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Turn allocation in Japanese business meetings : emergence of institutionality
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|Title:||Turn allocation in Japanese business meetings : emergence of institutionality|
|Issue Date:||May 2012|
|Publisher:||[Honolulu] : [University of Hawaii at Manoa], [May 2012]|
|Abstract:||This dissertation uses conversation analysis as a theoretical and methodological framework to examine the organization of in-house business meetings that are conducted in Japanese. In particular, this study focuses on how institutionality becomes apparent within the participants' interactions. The data consists of six videotaped in-house meetings: three departmental staff meetings (bukai) and three interdepartmental meetings (kaigi.) The members' distinction between the two types of meeting is found to be crucial in this study. Using video-recordings of the business meetings, this study provides a detailed description of the participants' moment-to-moment interactional practices, even when no verbal interaction is involved.|
The first objective of this study is twofold: (a) to investigate how participants orient to the boundaries that mark the beginnings and endings of meetings, and (b) to identify what members do (or do not do) during the pre-meeting period. It is common among the meetings in the data for the chairpersons to mark explicitly both a meeting's opening and closing. However, the patterns of premeeting organization differ between the two types of meetings.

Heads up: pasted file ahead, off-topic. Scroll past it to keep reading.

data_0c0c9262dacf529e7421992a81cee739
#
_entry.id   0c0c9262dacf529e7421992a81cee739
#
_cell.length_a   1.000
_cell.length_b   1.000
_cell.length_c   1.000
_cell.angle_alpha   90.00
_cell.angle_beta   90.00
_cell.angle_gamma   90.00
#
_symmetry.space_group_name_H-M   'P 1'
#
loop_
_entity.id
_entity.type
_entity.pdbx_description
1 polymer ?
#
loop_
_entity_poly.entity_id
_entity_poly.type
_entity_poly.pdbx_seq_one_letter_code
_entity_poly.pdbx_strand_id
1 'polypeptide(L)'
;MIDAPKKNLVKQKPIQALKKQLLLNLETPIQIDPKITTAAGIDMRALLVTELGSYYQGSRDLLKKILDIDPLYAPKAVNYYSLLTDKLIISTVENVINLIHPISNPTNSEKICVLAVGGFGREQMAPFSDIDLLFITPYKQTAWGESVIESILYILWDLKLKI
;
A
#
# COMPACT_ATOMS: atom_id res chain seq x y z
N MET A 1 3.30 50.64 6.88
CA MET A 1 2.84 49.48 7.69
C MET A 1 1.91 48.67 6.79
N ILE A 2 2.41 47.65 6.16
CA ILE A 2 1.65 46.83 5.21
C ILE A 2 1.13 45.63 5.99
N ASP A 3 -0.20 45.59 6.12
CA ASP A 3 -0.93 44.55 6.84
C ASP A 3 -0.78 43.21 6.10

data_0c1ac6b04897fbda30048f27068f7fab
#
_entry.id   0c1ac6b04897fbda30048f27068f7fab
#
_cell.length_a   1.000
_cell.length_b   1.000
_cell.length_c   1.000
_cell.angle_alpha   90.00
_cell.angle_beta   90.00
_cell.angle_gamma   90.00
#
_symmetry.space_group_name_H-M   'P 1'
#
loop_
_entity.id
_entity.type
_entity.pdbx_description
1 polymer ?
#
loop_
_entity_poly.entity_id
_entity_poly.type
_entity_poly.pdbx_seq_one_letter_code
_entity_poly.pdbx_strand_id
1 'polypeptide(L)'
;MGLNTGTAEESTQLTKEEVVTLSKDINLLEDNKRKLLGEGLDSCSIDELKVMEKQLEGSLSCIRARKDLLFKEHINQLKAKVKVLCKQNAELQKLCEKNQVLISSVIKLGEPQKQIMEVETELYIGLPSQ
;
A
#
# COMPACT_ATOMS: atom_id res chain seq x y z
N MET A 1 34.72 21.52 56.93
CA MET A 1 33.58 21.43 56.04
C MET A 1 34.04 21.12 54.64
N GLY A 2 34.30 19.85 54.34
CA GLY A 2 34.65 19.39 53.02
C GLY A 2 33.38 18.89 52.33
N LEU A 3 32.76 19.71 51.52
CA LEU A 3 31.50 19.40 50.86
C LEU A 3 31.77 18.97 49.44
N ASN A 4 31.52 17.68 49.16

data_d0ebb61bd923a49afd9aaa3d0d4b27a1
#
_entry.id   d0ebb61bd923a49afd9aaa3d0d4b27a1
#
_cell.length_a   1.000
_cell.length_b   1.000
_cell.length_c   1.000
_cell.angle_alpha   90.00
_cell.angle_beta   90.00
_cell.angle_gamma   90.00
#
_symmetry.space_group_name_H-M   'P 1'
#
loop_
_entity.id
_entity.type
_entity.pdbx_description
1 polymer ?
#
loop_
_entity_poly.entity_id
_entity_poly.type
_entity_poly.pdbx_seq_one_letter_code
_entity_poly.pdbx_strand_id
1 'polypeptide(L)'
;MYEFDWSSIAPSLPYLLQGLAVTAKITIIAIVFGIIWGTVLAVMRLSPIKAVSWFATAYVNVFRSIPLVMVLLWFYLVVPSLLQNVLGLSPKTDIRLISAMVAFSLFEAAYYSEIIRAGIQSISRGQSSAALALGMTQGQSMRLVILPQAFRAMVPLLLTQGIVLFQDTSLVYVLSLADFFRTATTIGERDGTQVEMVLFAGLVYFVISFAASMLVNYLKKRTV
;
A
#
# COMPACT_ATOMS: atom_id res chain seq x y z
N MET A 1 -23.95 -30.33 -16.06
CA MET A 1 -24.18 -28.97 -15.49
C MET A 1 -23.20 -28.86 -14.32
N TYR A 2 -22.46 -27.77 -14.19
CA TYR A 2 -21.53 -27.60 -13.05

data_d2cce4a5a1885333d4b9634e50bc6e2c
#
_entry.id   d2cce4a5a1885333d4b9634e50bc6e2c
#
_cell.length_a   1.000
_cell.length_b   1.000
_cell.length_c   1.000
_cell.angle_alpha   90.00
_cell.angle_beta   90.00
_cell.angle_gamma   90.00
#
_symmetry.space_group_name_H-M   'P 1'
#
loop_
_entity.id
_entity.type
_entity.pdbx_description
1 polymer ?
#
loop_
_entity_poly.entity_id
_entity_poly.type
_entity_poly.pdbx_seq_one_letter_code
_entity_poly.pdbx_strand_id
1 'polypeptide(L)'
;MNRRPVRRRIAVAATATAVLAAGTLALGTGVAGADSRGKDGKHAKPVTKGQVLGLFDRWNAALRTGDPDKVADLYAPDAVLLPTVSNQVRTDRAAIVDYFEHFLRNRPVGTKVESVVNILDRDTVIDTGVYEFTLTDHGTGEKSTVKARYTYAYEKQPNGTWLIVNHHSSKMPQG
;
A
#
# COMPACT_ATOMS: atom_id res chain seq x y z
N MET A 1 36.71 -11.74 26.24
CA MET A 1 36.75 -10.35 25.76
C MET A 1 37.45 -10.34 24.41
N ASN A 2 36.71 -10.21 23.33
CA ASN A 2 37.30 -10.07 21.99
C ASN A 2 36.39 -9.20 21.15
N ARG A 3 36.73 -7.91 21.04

Meetings in institutional settings tend to have a pre-established turn allocation system. The second objective of the present study is to investigate how precisely a turn-allocation system is operated in Japanese business meetings, and where the institutionality of the interaction emerges in that process. Identifying how reporters acquire their report turns, this study examines turn-allocation patterns specific to the reporting activities at meetings. It is also shown that the patterns of turn-allocation differ between the two types of meetings and that they depend upon the way in which a topic is provided.
Through close observation of the participants' interactional practices, including their gaze and bodily movements, this study highlights the interactional patterns that are either common to all the in-house business meetings or particular to a type of meeting in the data. It is hoped that this study will not only yield insights into how meetings are organized in a Japanese business context, but will also promote a multimodal approach (as typified by the use of video-recorded data) to research on business interaction in Japanese.
|Description:||Ph.D. University of Hawaii at Manoa 2012.|
Includes bibliographical references.
|Appears in Collections:||Ph.D. - East Asian Languages and Literatures (Japanese)|
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